The multidimensional health crisis has been sparked by wide and rapid urbanization. A healthy community environment can help residents maintain good mental, physical, and social health from upstream, so as to prevent and reduce the occurrence of mental and physical diseases. At present, at the level of theoretical research, the systematic theoretical framework and related impact mechanisms of residential landscape have not been fully established; at the level of methodological research, a systematic evaluation toolkit for healthy community landscapes has not been formed. This study is an initial effort to address these problems. First, this study develops a systematic landscape-health theoretical framework through analysis and synthesis of theoretical and empirical literature in related fields. The framework includes 10 theoretical pathways for landscapes to promote mental health, physical health, and social health. Based on this framework, with an awareness of landscape conditions of urban communities in China and availability of digital techniques, the digital evaluation system of healthy community landscape is proposed. This study will provide a strong support for the development of healthy landscape and healthy residential landscape in China.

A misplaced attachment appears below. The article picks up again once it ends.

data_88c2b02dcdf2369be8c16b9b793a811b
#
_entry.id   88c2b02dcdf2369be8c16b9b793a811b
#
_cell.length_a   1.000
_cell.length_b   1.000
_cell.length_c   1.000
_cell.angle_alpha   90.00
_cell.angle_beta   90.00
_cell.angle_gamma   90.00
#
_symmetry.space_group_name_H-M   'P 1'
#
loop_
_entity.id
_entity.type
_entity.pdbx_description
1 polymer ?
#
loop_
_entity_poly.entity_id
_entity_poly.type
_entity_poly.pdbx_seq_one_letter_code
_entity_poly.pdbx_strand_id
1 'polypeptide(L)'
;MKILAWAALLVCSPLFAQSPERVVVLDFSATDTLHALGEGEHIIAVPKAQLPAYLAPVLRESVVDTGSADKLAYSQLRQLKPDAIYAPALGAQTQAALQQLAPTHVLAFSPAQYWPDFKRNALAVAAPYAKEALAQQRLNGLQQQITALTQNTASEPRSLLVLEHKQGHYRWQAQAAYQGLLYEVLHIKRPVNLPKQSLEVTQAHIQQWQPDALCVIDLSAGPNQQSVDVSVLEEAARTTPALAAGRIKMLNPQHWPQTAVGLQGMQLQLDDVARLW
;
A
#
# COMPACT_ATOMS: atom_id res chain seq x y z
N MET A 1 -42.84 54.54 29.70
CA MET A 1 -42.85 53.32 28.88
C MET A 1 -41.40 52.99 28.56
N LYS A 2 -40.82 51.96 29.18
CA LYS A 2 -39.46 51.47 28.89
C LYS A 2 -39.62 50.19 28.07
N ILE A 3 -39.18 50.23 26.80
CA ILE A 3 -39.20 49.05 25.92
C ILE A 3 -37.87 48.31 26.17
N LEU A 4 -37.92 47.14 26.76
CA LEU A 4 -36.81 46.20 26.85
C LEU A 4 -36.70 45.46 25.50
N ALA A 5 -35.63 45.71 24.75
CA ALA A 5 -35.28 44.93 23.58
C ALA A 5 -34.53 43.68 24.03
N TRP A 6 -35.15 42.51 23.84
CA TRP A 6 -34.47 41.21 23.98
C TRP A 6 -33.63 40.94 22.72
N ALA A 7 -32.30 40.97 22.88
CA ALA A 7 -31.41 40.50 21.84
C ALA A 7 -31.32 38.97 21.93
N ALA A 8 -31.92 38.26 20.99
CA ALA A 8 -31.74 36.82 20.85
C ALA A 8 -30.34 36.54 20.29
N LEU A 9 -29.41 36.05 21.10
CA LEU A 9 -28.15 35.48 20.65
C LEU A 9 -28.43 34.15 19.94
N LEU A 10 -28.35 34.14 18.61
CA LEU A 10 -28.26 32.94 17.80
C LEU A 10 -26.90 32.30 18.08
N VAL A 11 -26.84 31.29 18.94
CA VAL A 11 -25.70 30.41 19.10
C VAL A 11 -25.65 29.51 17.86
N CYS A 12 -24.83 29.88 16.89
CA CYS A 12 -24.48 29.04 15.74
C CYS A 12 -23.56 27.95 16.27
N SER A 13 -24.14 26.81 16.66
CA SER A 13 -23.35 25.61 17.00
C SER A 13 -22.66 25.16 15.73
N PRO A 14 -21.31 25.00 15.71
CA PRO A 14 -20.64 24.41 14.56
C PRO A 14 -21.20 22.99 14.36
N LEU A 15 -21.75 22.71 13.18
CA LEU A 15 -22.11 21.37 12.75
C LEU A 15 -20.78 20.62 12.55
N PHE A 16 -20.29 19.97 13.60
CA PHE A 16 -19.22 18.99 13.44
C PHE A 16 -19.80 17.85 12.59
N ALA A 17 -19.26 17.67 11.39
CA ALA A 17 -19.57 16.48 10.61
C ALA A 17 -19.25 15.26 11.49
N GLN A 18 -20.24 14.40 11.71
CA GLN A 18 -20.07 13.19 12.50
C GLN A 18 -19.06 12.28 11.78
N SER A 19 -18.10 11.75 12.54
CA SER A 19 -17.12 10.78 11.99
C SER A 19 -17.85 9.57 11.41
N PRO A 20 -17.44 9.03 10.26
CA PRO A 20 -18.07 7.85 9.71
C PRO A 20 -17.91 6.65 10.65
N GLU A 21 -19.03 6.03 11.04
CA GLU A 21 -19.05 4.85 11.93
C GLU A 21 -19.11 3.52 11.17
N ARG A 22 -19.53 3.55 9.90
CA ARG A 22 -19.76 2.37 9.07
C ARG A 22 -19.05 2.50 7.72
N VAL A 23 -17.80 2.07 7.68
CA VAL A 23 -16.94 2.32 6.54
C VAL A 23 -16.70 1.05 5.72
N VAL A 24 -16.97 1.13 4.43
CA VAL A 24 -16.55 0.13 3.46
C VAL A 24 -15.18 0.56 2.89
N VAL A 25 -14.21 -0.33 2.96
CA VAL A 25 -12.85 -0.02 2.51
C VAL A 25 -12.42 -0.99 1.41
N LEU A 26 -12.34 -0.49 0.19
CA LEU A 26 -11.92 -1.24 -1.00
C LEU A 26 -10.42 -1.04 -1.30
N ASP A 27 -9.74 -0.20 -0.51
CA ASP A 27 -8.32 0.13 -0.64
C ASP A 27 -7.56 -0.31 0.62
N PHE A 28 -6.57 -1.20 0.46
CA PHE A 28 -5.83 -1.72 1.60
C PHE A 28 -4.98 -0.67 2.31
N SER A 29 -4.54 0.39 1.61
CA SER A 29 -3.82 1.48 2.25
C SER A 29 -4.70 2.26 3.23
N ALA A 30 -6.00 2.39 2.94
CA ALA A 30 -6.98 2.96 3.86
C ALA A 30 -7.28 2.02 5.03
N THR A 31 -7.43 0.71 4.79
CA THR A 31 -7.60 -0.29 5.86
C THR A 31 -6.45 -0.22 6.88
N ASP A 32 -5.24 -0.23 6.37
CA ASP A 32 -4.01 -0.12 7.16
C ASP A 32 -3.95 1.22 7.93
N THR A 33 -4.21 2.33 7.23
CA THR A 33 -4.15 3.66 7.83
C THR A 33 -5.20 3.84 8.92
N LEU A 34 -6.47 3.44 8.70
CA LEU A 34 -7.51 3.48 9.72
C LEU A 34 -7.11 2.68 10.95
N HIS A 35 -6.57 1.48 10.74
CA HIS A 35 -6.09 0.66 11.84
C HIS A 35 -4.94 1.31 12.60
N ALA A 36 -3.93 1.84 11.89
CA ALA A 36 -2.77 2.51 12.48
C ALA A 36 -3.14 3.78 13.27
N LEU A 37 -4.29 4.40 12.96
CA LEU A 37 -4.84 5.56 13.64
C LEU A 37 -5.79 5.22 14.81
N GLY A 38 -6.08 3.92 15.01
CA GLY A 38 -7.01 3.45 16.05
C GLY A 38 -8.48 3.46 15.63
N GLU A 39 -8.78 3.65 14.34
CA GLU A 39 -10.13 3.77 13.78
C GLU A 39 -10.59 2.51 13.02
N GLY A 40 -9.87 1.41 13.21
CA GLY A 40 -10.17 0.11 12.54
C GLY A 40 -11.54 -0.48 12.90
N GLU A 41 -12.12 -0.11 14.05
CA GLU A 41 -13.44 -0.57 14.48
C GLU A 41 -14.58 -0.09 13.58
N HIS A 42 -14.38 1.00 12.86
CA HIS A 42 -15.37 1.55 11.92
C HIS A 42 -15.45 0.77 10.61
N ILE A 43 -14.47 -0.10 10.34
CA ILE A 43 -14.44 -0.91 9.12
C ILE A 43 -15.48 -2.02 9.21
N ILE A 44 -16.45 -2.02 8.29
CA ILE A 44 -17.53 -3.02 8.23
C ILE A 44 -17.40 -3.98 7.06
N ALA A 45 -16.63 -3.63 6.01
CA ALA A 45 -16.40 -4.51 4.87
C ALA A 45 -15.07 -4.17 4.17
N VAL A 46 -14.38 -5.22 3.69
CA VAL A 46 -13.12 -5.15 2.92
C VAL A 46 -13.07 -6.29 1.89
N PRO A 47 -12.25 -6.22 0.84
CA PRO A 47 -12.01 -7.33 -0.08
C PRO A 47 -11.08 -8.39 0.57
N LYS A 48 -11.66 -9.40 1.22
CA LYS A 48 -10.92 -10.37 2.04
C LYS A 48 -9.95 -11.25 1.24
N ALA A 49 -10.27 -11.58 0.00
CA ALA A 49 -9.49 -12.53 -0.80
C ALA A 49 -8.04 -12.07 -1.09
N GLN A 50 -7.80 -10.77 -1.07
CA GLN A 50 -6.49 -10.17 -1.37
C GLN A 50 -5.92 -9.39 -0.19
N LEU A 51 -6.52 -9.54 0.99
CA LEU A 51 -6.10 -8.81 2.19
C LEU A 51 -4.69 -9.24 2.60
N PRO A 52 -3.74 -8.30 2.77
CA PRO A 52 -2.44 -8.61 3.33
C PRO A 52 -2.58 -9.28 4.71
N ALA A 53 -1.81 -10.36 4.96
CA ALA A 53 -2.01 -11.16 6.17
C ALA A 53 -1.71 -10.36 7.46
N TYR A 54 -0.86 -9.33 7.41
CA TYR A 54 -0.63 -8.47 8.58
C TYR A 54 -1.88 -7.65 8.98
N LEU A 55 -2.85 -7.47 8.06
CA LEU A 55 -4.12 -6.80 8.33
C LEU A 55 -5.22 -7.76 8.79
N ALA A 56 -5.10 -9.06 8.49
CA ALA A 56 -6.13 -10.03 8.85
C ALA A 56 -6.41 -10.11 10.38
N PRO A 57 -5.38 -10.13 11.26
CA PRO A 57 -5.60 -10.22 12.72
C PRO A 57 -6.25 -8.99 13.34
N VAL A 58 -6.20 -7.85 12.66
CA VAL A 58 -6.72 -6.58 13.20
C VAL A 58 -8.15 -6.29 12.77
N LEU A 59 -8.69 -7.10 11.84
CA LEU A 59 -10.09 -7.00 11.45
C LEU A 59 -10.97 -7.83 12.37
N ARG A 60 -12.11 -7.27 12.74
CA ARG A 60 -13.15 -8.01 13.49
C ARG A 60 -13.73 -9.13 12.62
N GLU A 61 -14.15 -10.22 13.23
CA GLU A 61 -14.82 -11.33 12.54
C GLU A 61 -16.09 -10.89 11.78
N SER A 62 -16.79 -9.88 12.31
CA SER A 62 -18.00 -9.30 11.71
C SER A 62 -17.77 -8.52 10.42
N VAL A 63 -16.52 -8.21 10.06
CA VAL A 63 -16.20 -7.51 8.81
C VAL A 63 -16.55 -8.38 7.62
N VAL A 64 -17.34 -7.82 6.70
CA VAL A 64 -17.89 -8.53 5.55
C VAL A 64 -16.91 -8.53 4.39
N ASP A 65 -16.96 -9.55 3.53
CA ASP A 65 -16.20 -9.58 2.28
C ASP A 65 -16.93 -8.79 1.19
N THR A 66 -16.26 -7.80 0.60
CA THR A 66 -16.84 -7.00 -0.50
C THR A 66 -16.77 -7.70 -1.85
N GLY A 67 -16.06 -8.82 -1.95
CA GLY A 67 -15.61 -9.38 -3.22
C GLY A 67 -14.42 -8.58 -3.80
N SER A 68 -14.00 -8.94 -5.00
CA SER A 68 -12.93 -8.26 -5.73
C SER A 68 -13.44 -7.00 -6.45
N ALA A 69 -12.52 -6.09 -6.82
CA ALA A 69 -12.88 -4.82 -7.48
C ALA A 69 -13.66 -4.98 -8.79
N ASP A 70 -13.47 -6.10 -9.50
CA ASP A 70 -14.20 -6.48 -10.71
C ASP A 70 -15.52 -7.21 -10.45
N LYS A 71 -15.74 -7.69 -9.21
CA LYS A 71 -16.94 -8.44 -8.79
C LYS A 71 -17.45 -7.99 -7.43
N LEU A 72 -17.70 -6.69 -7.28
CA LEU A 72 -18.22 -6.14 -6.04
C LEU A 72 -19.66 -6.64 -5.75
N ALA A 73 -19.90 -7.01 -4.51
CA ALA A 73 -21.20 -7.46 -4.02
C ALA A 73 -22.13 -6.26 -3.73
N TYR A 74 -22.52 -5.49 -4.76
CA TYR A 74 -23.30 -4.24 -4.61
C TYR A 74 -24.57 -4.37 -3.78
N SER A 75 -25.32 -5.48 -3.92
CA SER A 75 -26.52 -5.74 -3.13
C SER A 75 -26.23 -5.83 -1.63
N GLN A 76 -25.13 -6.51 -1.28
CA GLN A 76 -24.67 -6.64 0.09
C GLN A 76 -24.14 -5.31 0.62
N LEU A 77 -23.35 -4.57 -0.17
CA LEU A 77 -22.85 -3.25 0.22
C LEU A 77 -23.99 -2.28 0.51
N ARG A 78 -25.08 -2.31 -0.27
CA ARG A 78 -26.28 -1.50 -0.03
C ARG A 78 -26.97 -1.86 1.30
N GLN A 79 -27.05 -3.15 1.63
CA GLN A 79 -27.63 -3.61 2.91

From Oppressiveness to Stress: A Development of Stress Reduction Theory in the Context of Contemporary High-density City

Journal of environmental psychology, 2022, IF= 7.649